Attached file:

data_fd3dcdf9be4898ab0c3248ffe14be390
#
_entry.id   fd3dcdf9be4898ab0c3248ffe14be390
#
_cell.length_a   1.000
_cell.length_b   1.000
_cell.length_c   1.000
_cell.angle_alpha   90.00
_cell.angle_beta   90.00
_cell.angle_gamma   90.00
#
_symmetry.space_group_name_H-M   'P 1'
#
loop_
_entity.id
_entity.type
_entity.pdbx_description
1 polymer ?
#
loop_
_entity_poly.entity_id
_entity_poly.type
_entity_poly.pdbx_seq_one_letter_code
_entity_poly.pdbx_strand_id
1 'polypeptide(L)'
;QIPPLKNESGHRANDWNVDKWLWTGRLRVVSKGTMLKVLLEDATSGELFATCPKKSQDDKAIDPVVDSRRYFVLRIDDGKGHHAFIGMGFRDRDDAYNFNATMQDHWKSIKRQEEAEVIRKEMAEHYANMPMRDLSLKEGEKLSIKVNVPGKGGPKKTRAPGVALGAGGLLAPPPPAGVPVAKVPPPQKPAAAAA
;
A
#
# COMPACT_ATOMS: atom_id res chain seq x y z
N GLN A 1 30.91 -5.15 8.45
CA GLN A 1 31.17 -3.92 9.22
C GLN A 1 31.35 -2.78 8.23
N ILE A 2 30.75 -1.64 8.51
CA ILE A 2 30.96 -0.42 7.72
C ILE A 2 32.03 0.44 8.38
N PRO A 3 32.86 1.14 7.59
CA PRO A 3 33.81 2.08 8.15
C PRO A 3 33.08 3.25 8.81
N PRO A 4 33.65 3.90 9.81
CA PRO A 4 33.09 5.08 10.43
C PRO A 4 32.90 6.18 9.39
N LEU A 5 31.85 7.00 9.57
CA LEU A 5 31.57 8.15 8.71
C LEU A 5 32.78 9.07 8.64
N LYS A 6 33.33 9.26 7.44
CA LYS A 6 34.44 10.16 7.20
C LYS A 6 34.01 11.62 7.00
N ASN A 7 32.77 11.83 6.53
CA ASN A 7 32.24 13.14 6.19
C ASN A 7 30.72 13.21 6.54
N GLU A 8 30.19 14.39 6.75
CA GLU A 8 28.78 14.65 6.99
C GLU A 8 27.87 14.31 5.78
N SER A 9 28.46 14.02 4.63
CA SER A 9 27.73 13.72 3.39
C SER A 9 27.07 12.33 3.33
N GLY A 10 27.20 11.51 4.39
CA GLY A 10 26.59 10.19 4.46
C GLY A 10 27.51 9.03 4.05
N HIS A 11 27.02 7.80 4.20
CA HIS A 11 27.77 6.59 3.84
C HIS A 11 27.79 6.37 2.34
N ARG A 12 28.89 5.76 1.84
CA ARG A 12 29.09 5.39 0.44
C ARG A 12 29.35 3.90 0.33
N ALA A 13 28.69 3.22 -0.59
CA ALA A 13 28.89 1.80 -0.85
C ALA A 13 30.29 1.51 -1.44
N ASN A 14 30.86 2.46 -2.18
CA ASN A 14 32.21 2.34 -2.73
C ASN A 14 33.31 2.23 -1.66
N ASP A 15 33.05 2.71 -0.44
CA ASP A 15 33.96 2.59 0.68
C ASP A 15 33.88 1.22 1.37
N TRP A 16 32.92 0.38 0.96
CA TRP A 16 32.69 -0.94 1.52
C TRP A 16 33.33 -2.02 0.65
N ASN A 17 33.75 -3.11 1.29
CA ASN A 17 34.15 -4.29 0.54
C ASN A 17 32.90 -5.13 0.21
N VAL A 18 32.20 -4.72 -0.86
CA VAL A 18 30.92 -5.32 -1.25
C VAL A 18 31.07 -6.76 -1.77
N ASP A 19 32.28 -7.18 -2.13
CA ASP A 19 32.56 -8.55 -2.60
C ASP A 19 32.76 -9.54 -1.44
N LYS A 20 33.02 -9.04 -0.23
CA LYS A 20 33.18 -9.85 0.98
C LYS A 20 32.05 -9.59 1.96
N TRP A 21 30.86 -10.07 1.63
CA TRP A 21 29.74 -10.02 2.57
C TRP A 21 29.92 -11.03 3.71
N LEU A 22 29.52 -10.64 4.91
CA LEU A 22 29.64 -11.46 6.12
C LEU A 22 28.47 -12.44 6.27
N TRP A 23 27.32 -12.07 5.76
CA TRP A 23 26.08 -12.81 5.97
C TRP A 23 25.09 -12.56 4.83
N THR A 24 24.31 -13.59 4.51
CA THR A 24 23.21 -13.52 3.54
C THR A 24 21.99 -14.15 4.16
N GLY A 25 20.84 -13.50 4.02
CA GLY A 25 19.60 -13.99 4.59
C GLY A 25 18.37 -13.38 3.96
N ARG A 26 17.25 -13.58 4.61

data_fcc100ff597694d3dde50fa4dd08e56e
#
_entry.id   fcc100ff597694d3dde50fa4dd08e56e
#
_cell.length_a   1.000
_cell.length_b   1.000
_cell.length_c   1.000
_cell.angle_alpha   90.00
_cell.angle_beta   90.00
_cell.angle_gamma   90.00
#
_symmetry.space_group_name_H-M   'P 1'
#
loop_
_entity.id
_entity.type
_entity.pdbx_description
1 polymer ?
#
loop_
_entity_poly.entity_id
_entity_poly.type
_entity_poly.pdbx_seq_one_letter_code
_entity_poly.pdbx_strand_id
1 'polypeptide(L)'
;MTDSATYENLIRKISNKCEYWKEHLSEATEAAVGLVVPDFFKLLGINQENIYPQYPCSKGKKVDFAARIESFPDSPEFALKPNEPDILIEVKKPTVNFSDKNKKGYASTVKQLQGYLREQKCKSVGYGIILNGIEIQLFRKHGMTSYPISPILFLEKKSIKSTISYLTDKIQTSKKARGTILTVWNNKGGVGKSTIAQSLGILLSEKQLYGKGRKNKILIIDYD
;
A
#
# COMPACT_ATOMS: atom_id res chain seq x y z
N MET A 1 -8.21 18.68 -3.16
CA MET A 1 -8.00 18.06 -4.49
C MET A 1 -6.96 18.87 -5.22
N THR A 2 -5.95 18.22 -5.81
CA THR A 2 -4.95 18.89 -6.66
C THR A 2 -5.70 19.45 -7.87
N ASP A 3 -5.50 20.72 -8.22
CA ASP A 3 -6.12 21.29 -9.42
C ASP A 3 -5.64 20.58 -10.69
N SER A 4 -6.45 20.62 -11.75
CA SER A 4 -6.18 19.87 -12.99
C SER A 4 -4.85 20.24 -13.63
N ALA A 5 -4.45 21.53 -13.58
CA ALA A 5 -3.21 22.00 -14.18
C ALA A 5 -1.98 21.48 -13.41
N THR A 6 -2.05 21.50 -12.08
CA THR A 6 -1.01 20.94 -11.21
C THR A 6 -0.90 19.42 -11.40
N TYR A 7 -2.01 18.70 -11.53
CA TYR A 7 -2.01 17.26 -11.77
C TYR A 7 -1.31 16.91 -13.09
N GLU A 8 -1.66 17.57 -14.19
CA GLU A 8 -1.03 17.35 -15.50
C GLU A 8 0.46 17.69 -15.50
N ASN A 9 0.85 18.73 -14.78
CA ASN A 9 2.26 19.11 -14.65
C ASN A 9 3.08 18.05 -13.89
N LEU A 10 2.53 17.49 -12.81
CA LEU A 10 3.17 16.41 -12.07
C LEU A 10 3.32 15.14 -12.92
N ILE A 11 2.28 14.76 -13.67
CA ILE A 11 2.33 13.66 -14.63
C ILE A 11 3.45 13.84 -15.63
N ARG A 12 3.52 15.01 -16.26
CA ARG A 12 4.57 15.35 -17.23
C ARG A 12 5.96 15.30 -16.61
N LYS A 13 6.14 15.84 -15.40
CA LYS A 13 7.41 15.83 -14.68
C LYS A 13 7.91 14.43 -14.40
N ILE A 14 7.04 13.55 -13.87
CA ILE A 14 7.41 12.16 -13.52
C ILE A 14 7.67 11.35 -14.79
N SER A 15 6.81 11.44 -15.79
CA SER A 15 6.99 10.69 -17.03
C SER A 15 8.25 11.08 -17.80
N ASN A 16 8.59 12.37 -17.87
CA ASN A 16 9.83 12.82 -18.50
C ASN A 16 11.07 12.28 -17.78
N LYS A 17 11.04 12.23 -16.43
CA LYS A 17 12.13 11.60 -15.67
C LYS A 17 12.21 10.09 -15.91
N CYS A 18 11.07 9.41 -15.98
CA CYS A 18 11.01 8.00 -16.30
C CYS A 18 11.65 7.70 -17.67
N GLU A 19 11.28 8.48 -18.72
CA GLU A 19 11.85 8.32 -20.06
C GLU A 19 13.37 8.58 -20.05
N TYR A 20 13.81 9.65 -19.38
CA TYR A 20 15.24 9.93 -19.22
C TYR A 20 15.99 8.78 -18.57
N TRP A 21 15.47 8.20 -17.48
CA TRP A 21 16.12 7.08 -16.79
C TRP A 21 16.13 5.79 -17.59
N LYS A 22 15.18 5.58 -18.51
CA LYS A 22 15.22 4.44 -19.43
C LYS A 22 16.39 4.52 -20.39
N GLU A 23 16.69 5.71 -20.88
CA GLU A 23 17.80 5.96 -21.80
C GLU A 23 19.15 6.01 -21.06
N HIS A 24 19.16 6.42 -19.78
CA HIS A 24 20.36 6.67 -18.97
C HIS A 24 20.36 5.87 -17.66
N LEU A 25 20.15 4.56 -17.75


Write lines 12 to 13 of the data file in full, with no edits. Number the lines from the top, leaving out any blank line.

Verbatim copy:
_symmetry.space_group_name_H-M   'P 1'
#